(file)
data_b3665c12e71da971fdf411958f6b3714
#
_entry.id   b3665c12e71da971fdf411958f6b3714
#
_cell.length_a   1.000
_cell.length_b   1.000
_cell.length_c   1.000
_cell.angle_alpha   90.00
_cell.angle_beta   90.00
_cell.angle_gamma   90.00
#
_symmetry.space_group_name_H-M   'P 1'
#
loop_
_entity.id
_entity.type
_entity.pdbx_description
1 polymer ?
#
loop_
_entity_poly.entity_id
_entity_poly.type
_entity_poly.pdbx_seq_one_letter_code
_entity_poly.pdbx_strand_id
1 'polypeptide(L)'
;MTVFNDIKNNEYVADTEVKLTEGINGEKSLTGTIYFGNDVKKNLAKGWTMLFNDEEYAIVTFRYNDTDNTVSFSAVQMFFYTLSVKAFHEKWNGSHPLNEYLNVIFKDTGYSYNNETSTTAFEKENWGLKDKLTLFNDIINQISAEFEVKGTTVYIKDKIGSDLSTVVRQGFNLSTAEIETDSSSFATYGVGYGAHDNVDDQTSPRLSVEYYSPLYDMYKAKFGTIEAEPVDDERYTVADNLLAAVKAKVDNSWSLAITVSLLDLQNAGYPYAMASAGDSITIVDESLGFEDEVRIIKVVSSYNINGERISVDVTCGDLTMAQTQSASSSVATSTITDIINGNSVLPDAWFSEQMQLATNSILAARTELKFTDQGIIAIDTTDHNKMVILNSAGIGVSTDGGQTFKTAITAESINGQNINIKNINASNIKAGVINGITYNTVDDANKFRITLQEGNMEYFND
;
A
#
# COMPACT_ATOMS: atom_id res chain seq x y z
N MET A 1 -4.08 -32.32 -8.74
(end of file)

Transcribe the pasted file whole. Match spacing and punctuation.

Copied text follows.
data_b3665c12e71da971fdf411958f6b3714
#
_entry.id   b3665c12e71da971fdf411958f6b3714
#
_cell.length_a   1.000
_cell.length_b   1.000
_cell.length_c   1.000
_cell.angle_alpha   90.00
_cell.angle_beta   90.00
_cell.angle_gamma   90.00
#
_symmetry.space_group_name_H-M   'P 1'
#
loop_
_entity.id
_entity.type
_entity.pdbx_description
1 polymer ?
#
loop_
_entity_poly.entity_id
_entity_poly.type
_entity_poly.pdbx_seq_one_letter_code
_entity_poly.pdbx_strand_id
1 'polypeptide(L)'
;MTVFNDIKNNEYVADTEVKLTEGINGEKSLTGTIYFGNDVKKNLAKGWTMLFNDEEYAIVTFRYNDTDNTVSFSAVQMFFYTLSVKAFHEKWNGSHPLNEYLNVIFKDTGYSYNNETSTTAFEKENWGLKDKLTLFNDIINQISAEFEVKGTTVYIKDKIGSDLSTVVRQGFNLSTAEIETDSSSFATYGVGYGAHDNVDDQTSPRLSVEYYSPLYDMYKAKFGTIEAEPVDDERYTVADNLLAAVKAKVDNSWSLAITVSLLDLQNAGYPYAMASAGDSITIVDESLGFEDEVRIIKVVSSYNINGERISVDVTCGDLTMAQTQSASSSVATSTITDIINGNSVLPDAWFSEQMQLATNSILAARTELKFTDQGIIAIDTTDHNKMVILNSAGIGVSTDGGQTFKTAITAESINGQNINIKNINASNIKAGVINGITYNTVDDANKFRITLQEGNMEYFND
;
A
#
# COMPACT_ATOMS: atom_id res chain seq x y z
N MET A 1 -4.08 -32.32 -8.74